|CORGI - ST97703 - 1/120 Scale||
BR 4-6-2 Britannia Class 'Robin Hood' 70038, BR Early - Rail Legends
Rail Legends is a superbly detailed collection of static die-cast locomotives marking the golden age of British steam. Each model comes with a rail track effect plinth and clear plastic presentation case from which the locomotive can be detached.
In total there were only fifty-five Standard Class 7 (Britannia Class) locomotives ever produced, all built at the British Railways Crewe works. Construction of the first Britannia was completed on the 2nd January 1951 with the first recorded journey taking place in the form of a test run between Crewe and Carlisle at 12:50 on 11th January 1951. The test load was four-hundred and forty tons of empty rolling stock including a dynameter car which recorded a maximum speed of 75mph. 'Robin Hood' was the thirty-ninth Standard Class 7 to be built and entered into traffic on 29th January 1953, almost exactly two years after the first ever Britannia entered service.
No.70038 spent the first part of its working life in North London and East Anglia serving the East Coast mainline. 'Robin Hood' spent its last four years working out of Carlisle before sadly being sold for scrap to J. McWilliams of Shettleston in January 1968.[Age: 14 and up ]
|CORGI - US53606 - 1/50 Scale||
Heroes Under Fire - Peter Pirsch and Sons, Milwaukee, WI Fire Department - Canopy Cab Pumper
From the Heroes Under Fire Series
This Pirsch Canopy Cab was delivered to Engine 4 of the Milwaukee Fire Department on May 31, 1946. The cost, brand new, was $12,223.54. In 1954 the rig was moved to Engine 36 and in 1965 became a reserve engine for Engine 47. The pumper was retired from Milwaukee in 1967 and sold to the fire department in Lac Du Flambeau, Wisconsin.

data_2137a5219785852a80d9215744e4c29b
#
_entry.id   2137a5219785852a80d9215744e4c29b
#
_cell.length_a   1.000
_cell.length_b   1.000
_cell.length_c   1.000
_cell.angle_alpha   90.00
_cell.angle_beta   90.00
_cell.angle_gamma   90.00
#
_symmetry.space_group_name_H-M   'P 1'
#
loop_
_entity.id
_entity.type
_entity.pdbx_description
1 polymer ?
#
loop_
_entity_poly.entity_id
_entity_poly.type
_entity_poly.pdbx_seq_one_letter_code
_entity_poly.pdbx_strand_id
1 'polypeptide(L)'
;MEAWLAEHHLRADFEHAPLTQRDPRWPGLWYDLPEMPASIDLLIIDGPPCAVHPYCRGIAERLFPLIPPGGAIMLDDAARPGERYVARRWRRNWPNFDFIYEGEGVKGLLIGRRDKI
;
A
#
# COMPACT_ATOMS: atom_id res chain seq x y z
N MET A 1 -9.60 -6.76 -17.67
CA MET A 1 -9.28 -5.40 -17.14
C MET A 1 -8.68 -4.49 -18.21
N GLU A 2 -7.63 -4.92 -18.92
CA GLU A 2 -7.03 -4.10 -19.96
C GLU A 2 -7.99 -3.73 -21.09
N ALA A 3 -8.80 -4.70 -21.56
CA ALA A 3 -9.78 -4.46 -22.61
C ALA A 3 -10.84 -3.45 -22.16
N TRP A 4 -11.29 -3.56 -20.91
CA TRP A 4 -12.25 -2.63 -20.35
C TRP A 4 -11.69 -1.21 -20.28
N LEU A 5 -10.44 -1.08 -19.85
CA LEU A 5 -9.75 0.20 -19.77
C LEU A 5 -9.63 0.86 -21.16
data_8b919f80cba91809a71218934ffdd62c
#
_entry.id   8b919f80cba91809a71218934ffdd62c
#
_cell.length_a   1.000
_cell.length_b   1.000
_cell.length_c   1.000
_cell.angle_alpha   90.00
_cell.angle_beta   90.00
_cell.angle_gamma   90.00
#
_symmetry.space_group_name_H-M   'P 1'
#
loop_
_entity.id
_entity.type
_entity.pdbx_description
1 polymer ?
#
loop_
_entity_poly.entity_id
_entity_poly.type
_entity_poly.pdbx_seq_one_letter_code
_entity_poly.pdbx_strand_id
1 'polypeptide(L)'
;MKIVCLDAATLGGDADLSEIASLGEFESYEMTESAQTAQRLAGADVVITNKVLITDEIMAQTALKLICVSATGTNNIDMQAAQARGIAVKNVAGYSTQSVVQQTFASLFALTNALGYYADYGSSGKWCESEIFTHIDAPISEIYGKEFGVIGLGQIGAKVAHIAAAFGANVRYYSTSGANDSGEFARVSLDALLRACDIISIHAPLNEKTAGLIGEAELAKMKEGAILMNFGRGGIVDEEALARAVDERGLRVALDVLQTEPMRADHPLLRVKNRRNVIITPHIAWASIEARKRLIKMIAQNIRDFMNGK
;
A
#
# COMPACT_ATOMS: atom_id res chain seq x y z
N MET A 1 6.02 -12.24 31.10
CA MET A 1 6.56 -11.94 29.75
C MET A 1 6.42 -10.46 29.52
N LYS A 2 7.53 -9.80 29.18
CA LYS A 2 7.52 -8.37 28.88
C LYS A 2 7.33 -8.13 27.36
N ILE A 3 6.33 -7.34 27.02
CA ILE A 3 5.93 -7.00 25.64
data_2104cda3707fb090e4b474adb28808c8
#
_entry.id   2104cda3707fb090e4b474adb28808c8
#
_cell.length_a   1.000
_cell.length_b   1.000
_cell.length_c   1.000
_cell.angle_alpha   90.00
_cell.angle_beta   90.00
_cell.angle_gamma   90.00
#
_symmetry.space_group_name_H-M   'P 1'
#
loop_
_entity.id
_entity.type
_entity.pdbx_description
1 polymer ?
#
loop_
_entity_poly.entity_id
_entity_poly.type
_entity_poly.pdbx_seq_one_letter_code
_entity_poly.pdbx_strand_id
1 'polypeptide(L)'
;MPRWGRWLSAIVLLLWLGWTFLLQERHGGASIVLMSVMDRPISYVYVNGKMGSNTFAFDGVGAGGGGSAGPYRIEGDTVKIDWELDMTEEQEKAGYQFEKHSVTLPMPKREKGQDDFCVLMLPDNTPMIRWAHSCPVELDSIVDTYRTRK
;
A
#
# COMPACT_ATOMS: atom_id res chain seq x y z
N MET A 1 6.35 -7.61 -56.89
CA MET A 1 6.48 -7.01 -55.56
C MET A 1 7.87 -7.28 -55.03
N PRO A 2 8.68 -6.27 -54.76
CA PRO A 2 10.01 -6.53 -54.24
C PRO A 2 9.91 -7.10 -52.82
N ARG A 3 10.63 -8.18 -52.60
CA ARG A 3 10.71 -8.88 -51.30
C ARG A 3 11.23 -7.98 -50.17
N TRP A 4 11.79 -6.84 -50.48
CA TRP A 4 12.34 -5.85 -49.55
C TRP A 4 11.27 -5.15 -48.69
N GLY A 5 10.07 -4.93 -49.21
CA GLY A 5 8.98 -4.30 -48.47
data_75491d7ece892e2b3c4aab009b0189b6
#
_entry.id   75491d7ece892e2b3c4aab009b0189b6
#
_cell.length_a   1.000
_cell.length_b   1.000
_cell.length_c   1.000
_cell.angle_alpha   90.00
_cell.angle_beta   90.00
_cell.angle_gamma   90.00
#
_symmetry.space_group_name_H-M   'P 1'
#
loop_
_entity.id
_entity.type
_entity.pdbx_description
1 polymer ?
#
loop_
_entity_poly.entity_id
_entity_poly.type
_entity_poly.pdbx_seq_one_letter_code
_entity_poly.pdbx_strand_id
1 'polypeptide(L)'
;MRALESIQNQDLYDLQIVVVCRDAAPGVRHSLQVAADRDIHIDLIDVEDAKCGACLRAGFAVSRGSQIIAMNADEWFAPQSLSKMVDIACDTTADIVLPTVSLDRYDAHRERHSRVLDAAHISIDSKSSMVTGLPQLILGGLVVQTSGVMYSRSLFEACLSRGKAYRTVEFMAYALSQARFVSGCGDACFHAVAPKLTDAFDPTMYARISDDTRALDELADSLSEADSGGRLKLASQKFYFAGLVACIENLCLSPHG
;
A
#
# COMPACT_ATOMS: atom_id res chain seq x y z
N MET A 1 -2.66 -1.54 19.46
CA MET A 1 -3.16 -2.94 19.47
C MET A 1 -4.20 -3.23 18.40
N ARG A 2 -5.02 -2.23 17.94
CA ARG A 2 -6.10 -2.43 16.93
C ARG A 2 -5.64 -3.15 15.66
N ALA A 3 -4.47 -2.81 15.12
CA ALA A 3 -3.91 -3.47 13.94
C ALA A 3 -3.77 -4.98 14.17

Answering the call from collectors, Corgi has brought back the retired models of E-One fire apparatus. The E-One pumper and the E-One 75-foot Ladder are refreshing the Heroes Under Fire line for 2008, and we are happy to welcome them back! [Age: 14 and up ] [Inches: 6" x 2" ]
|CORGI - US53607 - 1/50 Scale||
Peter Pirsch & Sons Closed Cab Sedan - Metropolitan Fire Department - Sarasota, FL - Heroes Under Fire
Answering the call from collectors, Corgi has brought back the retired models of E-One fire apparatus. The E-One pumper and the E-One 75-foot Ladder are refreshing the Heroes Under Fire line, and we are happy to welcome them back! We are pleased to see the new closed cab Sedan Pirsch roll in with strong positive reaction from collectors.
The rounded fenders of the earlier Pirsch closed canopied models have been replaced by the boxy and businesslike version, as evidenced by this closed cab sedan from the Metropolitan Fire Department of Sarasota, Florida. Currently owned by Fire Apparatusenthusiast/buff/collector Kevin Lynch, this particular rig was restored to its original state over the course of two years beginning in2006. These days, however, the only action this 1968 Closed Cab Sedan sees is the occasional muster and pumping exhibition. - [Age: 14 and up ] [Inches: 6" x 2" ]
|CORGI - US59113 - 1/32 Scale||
WWII Paratrooper Figure- 101st Airborne, "Screaming Eagles" - US Army
The 101st Airborne "Screaming Eagles" saw their baptism of fire on D-Day and followed the war in Europe through Operation Market Garden to the stubborn defense of Bastogne during the Battle of the Bulge. This figure, with characteristic Mohawk haircut and "devil in baggy pants" uniform, captures the essence of the elite fighting man. - [Age: 14 and up ] [Inches: 2.25"H ]
|CORGI - US59119 - 1/32 Scale||Oberst Walter Oesau, Geschwaderkommodore of Jagdfeschwader 1, Munchen-Gladbach, April 1944 - [Age: 14 and up ]|
|CORGI - US59127 - 1/32 Scale||
WWII "O'er The Ramparts We Watch" Poster with figure.
MSRP $24.00 - [Age: 14 and up ]
|CORGI - USA2010||Corgi 2010 First Half Catalog [Age: 14 and up ]|
|CORGI - VA09408 - 1/43 Scale||
Vauxhall Astra, BSM
Britain's first practical driving test was in 1935 and BSM student Mr Beene was the first to pass. BSM was founded in 1910 by the Peckham based mechanic Stanley Roberts, and is now the largest driving school in the UK. They use a fleet of approximately four thousand Vauxhalls to give one hundred and seventy thousand new drivers over five million driving lessons every year. Astra's make up around fifteen percent of BSM's fleet, either as 137bhp 1.6 manuals or 137bhp 1.8 automatics. They were introduced to BSM in June 2003 as an option for taller learners or instructors, and have proved very popular.
This model features working suspension[Age: 14 and up ]
|CORGI - VA10011 - 1/43 Scale||1991 Bertie Fisher - Ford Sierra Sapphire Cosworth [Age: 14 and up ]|
|CORGI - VA11404 - 1/43 Scale||Vauxhall Nova 1.3SR in Jamaica Yellow and Black [Age: 14 and up ]|